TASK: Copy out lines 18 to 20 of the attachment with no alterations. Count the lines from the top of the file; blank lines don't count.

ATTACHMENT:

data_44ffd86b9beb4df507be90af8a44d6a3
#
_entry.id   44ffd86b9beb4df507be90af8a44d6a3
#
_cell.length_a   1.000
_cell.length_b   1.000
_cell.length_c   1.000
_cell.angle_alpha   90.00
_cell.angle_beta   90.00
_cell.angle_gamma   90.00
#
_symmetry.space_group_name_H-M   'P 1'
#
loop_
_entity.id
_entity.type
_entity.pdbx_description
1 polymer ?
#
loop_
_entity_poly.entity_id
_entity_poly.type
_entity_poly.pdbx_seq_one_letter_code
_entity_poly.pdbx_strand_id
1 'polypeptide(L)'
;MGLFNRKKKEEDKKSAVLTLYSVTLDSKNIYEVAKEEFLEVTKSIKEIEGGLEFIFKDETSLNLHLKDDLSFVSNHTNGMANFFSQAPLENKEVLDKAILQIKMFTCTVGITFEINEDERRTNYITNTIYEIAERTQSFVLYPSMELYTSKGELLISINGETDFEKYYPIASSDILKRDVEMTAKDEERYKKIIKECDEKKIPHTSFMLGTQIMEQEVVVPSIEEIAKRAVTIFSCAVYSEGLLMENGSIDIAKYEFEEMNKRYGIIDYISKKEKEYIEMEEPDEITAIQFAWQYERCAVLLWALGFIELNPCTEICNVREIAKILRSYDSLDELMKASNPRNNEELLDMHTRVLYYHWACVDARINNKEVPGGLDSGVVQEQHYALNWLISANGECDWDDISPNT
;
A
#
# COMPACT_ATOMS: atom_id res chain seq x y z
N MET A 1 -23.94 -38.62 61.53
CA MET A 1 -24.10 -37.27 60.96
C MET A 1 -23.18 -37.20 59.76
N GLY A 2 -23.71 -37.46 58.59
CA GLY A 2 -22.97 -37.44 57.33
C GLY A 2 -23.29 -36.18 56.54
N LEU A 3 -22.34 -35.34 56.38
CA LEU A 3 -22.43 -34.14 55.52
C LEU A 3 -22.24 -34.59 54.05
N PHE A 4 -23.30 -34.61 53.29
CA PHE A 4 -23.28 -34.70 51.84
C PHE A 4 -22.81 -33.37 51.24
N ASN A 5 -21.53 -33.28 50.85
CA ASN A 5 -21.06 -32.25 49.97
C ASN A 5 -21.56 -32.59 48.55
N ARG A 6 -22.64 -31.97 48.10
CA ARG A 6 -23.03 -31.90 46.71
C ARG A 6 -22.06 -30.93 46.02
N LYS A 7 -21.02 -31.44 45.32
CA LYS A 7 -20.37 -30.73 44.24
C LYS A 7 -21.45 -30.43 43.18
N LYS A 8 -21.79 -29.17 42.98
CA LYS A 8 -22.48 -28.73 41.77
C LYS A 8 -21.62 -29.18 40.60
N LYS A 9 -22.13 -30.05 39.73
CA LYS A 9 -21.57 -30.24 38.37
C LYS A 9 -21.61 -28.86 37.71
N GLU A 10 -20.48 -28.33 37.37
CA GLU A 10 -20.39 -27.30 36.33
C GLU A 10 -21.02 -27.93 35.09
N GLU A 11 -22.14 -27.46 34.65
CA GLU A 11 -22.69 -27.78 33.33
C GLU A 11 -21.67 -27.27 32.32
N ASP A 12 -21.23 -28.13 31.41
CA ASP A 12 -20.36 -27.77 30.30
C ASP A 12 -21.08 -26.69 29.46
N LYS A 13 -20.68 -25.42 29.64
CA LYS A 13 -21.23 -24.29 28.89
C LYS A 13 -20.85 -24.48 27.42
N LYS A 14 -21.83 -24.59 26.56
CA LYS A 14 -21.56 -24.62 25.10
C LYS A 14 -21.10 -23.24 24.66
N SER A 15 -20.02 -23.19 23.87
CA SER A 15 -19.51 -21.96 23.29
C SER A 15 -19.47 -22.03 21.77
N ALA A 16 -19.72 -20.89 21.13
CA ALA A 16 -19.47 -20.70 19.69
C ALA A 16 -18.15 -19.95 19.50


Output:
1 polymer ?
#
loop_